In Art, Cooking & Food, Fashion, Health & Wellness, Music, Risk, The Idea, Theater/Film, Writing on January 21, 2009 at 11:28 am

This interesting article about intellectual property rights was written by Linda Naiman and appeared on The Creativity at Work Blog Jan 6, 2009 Besides providing arts based consulting, coaching and training to corporations, higher education, and governmental agencies, Linda is also an accomplished artist and sells her work online. The image just below is one Linda painted. For more of Linda’s art work click here.
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lightbulb-target120A friend offered to download movies free from the internet for our viewing pleasure, and at first I thought that was dandy, but then I thought of all the creatives who wouldn’t be paid a royalty, so I opted instead to rent.

CBC Radio has produced a show on the subject of copyright and the debate on who owns ideas. Jim Lebans, a producer with CBC Radio’s Quirks and Quarks, looks at the tangled world of intellectual property and how the digital age is challenging ideas about who owns our culture:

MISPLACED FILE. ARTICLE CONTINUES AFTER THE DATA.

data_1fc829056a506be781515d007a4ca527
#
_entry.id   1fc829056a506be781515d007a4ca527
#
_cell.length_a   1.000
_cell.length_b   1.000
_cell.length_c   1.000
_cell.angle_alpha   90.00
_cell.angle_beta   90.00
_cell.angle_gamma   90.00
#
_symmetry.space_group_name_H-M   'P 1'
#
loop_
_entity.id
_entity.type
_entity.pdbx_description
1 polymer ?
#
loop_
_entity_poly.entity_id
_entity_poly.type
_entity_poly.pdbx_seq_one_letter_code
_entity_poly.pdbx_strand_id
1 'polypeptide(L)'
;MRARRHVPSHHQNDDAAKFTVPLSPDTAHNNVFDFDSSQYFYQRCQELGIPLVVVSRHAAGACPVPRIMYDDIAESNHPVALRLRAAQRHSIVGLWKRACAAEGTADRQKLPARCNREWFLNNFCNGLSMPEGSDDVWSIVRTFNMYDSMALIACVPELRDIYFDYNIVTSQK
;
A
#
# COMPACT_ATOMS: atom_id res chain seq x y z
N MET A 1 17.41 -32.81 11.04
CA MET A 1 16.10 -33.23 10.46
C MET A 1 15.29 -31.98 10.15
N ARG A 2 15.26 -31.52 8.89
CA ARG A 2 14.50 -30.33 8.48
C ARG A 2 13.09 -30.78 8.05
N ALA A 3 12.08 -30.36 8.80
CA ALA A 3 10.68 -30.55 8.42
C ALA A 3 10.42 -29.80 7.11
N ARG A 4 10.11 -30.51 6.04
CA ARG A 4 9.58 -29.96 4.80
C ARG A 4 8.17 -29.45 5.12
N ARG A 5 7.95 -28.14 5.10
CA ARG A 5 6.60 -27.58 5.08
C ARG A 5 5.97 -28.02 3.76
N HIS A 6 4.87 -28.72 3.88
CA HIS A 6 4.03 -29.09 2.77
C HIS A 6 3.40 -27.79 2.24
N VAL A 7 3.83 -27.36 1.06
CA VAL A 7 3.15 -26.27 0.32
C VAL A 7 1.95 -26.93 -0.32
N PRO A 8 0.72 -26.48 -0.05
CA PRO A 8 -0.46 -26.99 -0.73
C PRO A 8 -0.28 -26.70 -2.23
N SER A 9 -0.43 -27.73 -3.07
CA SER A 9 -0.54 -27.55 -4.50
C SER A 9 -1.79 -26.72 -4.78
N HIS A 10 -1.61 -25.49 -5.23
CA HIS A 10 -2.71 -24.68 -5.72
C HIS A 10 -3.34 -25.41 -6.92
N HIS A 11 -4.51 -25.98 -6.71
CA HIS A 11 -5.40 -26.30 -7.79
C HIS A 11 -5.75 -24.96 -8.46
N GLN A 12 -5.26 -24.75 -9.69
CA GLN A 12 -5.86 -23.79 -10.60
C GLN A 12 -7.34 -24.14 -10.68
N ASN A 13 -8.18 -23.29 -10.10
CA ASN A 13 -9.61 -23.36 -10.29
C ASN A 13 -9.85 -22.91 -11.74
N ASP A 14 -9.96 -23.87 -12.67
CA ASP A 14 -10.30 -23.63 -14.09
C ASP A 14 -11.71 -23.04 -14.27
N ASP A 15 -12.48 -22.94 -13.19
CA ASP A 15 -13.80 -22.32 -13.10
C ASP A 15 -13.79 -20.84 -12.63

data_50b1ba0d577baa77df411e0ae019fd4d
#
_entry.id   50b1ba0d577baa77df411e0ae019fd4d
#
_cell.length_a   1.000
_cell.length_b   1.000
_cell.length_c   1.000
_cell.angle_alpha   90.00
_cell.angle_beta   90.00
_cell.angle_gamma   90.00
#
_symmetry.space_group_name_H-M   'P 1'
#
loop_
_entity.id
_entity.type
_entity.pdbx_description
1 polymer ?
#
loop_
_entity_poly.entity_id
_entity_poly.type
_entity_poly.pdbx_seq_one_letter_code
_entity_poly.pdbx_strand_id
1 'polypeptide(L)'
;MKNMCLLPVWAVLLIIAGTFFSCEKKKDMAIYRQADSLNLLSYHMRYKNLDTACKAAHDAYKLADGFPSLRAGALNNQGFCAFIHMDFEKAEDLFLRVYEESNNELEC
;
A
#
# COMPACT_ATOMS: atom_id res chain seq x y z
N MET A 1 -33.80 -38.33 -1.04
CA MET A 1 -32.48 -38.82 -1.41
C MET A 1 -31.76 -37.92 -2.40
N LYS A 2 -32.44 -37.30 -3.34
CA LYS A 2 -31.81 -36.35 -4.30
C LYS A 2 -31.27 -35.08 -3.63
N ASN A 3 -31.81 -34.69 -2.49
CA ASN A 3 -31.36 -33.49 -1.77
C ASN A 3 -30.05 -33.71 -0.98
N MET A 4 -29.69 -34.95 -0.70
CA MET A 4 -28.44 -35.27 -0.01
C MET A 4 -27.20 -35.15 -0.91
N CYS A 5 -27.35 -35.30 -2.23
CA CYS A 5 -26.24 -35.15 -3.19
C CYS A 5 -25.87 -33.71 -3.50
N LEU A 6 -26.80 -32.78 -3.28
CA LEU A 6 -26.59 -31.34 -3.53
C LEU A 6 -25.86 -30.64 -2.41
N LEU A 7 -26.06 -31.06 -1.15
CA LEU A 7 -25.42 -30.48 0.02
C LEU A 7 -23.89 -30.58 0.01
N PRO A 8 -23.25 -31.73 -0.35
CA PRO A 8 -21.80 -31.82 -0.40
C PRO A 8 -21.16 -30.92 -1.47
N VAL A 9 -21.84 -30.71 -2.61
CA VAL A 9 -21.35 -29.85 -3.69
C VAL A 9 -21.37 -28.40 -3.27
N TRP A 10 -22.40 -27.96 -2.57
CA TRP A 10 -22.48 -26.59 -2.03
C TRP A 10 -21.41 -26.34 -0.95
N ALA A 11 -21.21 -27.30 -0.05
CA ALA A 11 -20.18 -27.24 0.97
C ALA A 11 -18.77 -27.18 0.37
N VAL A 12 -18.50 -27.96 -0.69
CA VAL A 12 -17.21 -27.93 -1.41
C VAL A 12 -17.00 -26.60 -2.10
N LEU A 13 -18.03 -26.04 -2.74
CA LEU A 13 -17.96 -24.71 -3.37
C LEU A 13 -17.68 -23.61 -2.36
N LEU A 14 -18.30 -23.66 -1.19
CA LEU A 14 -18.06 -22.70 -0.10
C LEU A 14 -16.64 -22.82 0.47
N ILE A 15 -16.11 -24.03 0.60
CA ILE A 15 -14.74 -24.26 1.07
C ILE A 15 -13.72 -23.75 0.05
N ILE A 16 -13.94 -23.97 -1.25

In the era of the Internet we’re facing a crisis around the new reality of intellectual property and copyright. These legal rights were established over hundreds of years to reward creators of ideas, but at the same time preserve and protect the public’s right to access and make use of the expression of ideas.

But slow expansion of the laws of intellectual property through the 20th century, and more recently the emergence of new digital technologies, the Internet in particular, have upset the delicate balance between the rights of creators and the rights of the public.

Copyright law has been changed, again and again, in what many perceive as an expansion of the rights and control of the emerging “content industries.” Copyright law today covers more kinds of expression, lasts considerably longer, and comes with considerably more stringent enforcement than it has in the past.